The Unitary EU Patent will, in time, replace the current system of European Patents which – after grant – operate as independent national patents in up to 38 countries.
Continue Reading A Unitary Patent for Europe is Finally Approved

This post originally appeared on our sister blog, InsideMedicalDevices.

The publication by the European Commission of two proposals for the revision of the EU regulatory framework for medical devices in September has initiated the legislative process which will ultimately lead to the adoption of the final EU Regulations on medical devices.  The proposals have been transmitted to the European Parliament and Council for their consideration.

At the European Parliament, the proposals have been assigned to the ENVI parliamentary Committee, responsible for environmental and public health matters.  Two German Members of the European Parliament have been appointed as “rapporteurs”, i.e., leaders of the parliamentary process: Mrs. Dagmar ROTH-BEHRENDT from the Socialists and Democrats’ group for the Regulation on medical devices and Mr. Peter LIESE from the Christian-democrats for the Regulation on IVDs.  Once adopted within the ENVI Committee, the reports will be sent to the consideration of the entire European Parliament, which will adopt its position on the legislation.  While the parliamentary work should begin early next year, the European Parliament’s plenary vote is currently expected for September 2013.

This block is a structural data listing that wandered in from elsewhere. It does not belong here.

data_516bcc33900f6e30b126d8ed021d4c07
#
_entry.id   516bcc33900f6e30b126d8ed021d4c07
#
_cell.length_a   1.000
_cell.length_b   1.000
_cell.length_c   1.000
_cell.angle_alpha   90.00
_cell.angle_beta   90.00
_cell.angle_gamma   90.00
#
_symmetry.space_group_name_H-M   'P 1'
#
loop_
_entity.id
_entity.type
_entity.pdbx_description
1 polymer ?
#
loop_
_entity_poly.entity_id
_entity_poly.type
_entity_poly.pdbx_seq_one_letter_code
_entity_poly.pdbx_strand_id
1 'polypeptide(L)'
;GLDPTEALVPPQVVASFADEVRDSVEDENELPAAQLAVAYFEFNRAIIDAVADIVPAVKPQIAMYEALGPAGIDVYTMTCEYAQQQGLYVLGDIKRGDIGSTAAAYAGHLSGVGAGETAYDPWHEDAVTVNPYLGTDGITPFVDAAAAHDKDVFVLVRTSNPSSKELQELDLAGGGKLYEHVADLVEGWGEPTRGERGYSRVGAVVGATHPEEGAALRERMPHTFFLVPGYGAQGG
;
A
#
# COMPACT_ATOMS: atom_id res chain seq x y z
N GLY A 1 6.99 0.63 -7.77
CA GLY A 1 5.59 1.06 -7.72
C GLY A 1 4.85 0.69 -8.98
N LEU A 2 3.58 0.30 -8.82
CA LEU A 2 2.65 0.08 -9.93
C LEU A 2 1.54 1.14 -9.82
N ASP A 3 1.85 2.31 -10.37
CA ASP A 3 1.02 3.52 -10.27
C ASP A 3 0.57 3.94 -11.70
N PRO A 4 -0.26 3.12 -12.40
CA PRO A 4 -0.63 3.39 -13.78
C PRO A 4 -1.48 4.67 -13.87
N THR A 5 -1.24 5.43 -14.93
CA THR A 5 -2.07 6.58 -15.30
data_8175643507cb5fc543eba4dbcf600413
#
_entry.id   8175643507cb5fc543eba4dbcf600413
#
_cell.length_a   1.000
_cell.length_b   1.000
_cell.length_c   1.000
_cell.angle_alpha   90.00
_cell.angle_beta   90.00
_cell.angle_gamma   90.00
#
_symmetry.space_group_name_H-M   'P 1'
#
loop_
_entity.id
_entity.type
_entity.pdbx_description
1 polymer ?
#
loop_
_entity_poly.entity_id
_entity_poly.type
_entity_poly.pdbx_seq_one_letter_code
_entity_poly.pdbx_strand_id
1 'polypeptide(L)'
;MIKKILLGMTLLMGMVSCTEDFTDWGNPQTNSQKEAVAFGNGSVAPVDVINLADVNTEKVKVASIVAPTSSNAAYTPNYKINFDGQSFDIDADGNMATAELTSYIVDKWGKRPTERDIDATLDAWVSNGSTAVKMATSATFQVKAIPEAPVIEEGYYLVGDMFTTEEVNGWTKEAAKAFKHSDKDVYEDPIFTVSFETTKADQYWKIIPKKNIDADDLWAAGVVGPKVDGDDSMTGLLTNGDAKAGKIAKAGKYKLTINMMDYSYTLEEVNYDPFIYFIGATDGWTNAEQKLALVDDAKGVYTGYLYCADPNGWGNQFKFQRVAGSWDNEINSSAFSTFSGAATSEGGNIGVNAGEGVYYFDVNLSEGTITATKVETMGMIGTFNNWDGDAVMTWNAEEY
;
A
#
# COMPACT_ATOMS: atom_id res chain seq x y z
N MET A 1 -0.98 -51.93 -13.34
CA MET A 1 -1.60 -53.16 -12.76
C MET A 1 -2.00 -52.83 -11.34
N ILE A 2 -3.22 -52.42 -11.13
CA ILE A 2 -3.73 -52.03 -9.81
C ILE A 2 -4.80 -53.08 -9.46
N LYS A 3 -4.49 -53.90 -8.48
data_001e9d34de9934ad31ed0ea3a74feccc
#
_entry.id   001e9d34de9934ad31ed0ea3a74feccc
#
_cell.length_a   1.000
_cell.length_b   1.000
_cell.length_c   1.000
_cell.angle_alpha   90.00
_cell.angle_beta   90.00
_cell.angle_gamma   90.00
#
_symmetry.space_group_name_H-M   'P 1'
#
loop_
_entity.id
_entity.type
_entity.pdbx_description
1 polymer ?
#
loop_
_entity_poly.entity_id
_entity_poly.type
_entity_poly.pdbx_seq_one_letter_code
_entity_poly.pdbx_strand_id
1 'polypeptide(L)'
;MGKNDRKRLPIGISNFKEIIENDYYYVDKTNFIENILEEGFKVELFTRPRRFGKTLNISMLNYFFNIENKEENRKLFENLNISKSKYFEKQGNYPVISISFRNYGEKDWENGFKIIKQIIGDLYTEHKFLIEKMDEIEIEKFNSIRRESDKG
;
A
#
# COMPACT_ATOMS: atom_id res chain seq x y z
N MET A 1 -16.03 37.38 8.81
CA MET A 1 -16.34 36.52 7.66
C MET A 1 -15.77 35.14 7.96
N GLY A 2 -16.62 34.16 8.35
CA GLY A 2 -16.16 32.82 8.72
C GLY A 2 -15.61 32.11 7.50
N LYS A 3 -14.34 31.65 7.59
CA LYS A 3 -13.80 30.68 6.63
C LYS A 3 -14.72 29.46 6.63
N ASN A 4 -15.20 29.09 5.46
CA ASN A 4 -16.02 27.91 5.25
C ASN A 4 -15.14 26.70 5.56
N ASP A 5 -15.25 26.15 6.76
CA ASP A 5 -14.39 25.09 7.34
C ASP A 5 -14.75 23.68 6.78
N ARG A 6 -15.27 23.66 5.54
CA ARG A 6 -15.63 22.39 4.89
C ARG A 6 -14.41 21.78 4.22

Continue Reading New Regulations for Medical Devices in Europe: Overview of the Legislative Process

This post originally appeared on our sister blog, InsideMedicalDevices.

On September 26, 2012 the European Commission adopted its long awaited proposals for the revision of the EU regulatory framework for medical devices.  Three Directives, i.e., Directive 90/385/EEC on active implantable medical devices, Directive 93/42/EEC on medical devices and Directive 98/79/EC on in vitro

Originally published as Covington E-Alert on October 23, 2012

On October 17, 2012, the European Commission presented a proposal that would limit the consumption of food crop biofuels and bioliquids in Europe.1 The proposal is intended to respond to allegations that food crop biofuels and bioliquids result in higher world food prices and indirect land